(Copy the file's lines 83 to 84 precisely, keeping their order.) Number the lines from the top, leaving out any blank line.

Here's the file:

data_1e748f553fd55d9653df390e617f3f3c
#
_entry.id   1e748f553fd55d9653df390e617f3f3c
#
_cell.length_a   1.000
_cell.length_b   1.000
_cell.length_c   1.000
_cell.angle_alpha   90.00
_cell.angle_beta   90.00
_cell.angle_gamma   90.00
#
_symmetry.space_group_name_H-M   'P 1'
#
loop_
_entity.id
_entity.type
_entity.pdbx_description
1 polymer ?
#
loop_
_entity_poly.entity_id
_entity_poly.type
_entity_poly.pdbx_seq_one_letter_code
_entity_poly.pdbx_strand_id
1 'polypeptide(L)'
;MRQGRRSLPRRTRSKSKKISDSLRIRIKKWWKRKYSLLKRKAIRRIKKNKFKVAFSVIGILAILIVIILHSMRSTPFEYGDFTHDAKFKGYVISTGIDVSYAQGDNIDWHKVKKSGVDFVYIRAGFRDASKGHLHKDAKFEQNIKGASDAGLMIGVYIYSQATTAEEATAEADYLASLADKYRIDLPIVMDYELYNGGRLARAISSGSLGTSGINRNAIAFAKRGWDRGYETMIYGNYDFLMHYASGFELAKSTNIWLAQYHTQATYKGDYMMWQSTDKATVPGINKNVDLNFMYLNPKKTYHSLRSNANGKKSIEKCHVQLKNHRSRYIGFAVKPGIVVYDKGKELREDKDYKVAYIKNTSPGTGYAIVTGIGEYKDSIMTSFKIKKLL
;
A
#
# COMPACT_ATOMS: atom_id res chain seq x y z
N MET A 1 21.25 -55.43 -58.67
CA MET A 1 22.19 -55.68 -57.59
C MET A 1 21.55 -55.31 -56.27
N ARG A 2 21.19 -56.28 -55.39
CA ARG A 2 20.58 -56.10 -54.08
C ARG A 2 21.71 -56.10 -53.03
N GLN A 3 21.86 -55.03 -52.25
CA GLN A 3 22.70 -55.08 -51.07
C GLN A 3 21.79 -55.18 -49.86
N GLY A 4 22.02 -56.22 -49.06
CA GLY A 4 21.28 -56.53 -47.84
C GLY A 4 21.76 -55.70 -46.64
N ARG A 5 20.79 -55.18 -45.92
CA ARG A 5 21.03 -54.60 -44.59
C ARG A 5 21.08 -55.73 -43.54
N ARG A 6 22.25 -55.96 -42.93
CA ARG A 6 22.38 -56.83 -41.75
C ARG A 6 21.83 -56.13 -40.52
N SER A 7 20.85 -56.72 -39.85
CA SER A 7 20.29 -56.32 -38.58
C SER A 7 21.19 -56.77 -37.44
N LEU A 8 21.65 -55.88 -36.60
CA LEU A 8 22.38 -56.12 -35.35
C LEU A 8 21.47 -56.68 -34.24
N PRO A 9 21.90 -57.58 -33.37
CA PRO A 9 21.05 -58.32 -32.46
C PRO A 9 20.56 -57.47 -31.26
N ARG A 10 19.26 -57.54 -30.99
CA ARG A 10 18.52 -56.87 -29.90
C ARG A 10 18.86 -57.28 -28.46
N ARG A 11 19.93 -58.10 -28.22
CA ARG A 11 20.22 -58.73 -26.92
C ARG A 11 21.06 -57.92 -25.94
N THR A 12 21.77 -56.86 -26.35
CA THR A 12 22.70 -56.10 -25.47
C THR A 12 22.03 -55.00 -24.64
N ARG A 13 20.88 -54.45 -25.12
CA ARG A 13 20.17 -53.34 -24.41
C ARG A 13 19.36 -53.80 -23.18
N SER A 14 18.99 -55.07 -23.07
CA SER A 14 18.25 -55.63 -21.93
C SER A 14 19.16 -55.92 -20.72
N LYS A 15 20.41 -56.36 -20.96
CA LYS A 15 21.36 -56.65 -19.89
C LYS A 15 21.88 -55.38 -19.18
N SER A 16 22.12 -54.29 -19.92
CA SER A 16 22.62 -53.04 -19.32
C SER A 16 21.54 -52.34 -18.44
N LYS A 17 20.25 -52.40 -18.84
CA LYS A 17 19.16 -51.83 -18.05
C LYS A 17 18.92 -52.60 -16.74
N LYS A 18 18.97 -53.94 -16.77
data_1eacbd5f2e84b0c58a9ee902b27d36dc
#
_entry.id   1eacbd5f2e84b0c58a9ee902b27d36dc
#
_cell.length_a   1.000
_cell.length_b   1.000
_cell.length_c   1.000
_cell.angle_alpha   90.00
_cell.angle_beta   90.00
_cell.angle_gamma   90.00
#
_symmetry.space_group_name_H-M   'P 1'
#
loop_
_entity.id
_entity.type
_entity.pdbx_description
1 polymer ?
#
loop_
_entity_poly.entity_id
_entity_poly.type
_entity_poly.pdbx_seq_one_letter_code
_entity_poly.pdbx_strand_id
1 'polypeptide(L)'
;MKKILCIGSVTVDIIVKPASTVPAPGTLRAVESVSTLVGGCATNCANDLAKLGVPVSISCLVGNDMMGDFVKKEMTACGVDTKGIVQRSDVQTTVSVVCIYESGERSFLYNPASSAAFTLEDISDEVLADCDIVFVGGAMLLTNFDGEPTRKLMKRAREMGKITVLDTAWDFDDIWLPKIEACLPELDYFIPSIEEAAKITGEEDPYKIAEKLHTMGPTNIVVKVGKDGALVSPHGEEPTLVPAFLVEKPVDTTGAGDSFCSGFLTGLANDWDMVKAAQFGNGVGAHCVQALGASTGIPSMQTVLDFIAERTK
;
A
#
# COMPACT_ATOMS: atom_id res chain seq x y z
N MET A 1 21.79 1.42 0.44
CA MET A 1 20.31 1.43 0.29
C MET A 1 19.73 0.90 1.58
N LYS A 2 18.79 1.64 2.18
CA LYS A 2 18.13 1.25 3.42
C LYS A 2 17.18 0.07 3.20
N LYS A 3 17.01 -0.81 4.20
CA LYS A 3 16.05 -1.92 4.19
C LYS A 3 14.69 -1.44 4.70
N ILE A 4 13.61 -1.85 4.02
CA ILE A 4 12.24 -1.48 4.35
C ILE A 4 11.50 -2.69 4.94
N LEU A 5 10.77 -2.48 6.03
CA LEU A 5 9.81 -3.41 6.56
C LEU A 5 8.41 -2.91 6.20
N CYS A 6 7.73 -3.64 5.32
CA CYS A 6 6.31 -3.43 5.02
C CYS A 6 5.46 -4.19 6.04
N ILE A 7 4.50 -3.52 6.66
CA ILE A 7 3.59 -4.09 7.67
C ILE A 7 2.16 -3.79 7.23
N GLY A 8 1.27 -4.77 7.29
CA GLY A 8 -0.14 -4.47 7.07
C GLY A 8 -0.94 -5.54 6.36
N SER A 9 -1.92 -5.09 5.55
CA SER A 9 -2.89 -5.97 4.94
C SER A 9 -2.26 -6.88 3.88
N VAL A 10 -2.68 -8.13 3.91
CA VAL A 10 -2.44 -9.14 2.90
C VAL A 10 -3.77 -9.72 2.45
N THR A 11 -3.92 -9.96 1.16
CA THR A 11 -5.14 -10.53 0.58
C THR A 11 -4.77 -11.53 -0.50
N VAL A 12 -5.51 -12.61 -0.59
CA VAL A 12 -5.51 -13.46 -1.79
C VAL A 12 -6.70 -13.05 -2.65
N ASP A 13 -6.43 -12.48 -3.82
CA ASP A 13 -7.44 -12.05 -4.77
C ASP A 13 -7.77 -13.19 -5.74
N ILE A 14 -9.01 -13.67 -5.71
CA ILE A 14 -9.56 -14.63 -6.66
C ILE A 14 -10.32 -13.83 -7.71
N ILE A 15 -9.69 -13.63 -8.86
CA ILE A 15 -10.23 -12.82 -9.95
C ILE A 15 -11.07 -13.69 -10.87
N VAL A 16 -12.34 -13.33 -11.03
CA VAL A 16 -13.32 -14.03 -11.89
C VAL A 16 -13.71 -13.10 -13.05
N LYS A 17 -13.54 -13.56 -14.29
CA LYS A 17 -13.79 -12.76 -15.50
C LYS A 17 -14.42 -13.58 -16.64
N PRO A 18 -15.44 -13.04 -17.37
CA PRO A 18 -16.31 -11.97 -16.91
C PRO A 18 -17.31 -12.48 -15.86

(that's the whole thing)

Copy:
data_1eacbd5f2e84b0c58a9ee902b27d36dc
#